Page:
Hacktivism


Hacktivism

Hacktivism (a portmanteau of hack and activism) is the use of computers and computer networks as a means of protest to promote political ends. The term was first coined in 1998 by a member of the Cult of the Dead Cow hacker collective. [1] If hacking as "illegally breaking into computers" is assumed, then hacktivism could be defined as "the nonviolent use of illegal or legally ambiguous digital tools in pursuit of political ends". These tools include web site defacements, redirects, denial-of-service attacks, information theft, web site parodies, virtual sit-ins, typosquatting [2] and virtual sabotage.[3] If hacking as "clever computer usage/programming" is assumed, then hacktivism could be understood as the writing of code to promote political ideology: promoting expressive politics, free speech, human rights, and information ethics through software development. Acts of hacktivism are carried out in the belief that proper use of code will be able to produce similar results to those produced by regular activism or civil disobedience.

Hacktivist activities span many political ideals and issues. Freenet is a prime example of translating political thought (anyone should be able to speak) into code. Hacktivismo is an offshoot of Cult of the Dead Cow; its beliefs include access to information as a basic human right. The loose network of programmers, artists and radical militants 1984 network liberty alliance is more concerned with issues of free speech, surveillance and privacy in an era of inceased technological surveillance.

Hacktivism is a controversial term, and since it covers a range of passive to active and non-violent to violent activities, it can often be construed as cyberterrorism. It was coined to describe how electronic direct action might work toward social change by combining programming skills with critical thinking. Others use it as practically synonymous with malicious, destructive acts that undermine the security of the Internet as a technical, economic, and political platform.

Essentially, the controversy reflects two divergent philosophical strands within the hacktivist movement. One strand thinks that malicious cyber-attacks are an acceptable form of direct action. The other strand thinks that all protest should be peaceful, refraining from destruction.[citation needed]

As a principle of political activism, reality hacking takes advantage of the insight of linguists and sociologists who argue that post-twentieth-century popular culture in the advanced world has become particularly impervious to either positive or negative rethinking of community. Negative assertions about community—in the form of negative news stories and mass political protests—tend to fall on ears overloaded by daily tragedy in the news, even when the causes and facts they relate are valid and deserving. Positive reimaginings of community—in the form of utopian havens, alternative religious or political structures, or idealistic protest against the status quo—equally tend to fall upon unbelieving ears of busy individuals who have already accepted the standards, sacrifices, and limits of the reality in which they normally operate.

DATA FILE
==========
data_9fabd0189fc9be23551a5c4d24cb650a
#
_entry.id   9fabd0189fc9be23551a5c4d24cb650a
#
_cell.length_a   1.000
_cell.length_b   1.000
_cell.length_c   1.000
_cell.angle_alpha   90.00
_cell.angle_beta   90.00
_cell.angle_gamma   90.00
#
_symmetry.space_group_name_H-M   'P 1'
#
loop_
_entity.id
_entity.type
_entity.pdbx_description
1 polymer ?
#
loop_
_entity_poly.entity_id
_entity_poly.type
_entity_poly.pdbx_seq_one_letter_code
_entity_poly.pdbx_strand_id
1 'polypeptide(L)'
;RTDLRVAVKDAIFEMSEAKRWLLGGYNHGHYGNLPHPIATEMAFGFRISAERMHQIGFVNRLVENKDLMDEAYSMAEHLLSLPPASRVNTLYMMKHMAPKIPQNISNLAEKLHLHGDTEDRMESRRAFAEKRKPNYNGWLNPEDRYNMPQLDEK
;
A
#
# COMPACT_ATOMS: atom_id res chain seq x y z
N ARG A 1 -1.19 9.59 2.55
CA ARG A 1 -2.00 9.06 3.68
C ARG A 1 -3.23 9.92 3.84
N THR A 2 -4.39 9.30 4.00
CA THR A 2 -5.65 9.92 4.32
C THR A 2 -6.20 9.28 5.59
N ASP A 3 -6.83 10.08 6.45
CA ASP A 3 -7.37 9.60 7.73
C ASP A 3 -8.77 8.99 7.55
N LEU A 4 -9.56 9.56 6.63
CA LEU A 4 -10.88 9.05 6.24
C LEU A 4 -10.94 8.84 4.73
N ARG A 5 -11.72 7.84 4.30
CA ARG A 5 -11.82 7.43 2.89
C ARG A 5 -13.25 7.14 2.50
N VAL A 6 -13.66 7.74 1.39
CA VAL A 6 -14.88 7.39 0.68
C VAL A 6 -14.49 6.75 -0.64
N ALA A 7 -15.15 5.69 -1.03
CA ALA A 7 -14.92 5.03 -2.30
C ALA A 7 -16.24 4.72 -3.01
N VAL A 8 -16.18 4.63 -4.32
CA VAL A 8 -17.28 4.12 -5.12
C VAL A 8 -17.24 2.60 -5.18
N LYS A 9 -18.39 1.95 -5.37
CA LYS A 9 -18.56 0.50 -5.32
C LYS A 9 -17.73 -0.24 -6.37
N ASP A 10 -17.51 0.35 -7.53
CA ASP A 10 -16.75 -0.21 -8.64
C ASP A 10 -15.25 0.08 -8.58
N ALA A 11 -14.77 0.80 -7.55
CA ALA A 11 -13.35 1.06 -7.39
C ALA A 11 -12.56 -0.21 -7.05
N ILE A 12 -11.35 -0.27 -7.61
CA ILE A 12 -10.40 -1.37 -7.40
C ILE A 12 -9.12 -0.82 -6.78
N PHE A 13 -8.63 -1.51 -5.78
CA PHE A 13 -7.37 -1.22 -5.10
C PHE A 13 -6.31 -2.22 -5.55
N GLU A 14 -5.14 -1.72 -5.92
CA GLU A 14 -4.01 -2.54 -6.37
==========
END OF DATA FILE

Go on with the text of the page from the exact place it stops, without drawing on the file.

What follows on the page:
As an alternative to these dead ends of twentieth-century political activism, reality hacking tries to capture the attention of individuals in their normal course of regular information consumption. It may involve attracting mass media attention to an attention-getting fringe political issue more liable to generate rethinking of cultural norms than standard debates to which the public has already become jaded. Or it may involve harnessing the means of information dissemination itself, using online information sources to disseminate alternative definitions of commonly accepted facts.

Contents

Controversy

Some people describing themselves as hacktivists have taken to defacing websites for political reasons, such as attacking and defacing government websites as well as web sites of groups who oppose their ideology. Others, such as Oxblood Ruffin (the "foreign affairs minister" of Hacktivismo), have argued forcefully against definitions of hacktivism that include web defacements or denial-of-service attacks.[4] Within the hacking community, those who carry out automated attacks are generally known as script kiddies.

Critics suggest that DoS attacks are an attack on free speech; that they have unintended consequences; that they waste resources; and that they could lead to a "DoS war" that nobody will win. In 2006, Blue Security attempted to automate a DoS attack against spammers; this led to a massive DoS attack against Blue Security which knocked them, their old ISP and their DNS provider off the internet, destroying their business.[5]

Following denial-of-service attacks by Anonymous on multiple sites, in reprisal for the apparent suppression of Wikileaks, John Perry Barlow, a founding member of the EFF, said "I support freedom of expression, no matter whose, so I oppose DDoS attacks regardless of their target... they're the poison gas of cyberspace...".[6]

Depending on who is using the term, hacktivism can be a politically constructive form of anarchic civil disobedience or an undefined anti-systemic gesture; it can signal anticapitalist or political protest; it can denote anti-spam activists, security experts, or open source advocates. Critics of hacktivism fear that the lack of a clear agenda makes it a politically immature gesture, while those given to conspiracy theory hope to see in hacktivism an attempt to precipitate a crisis situation online.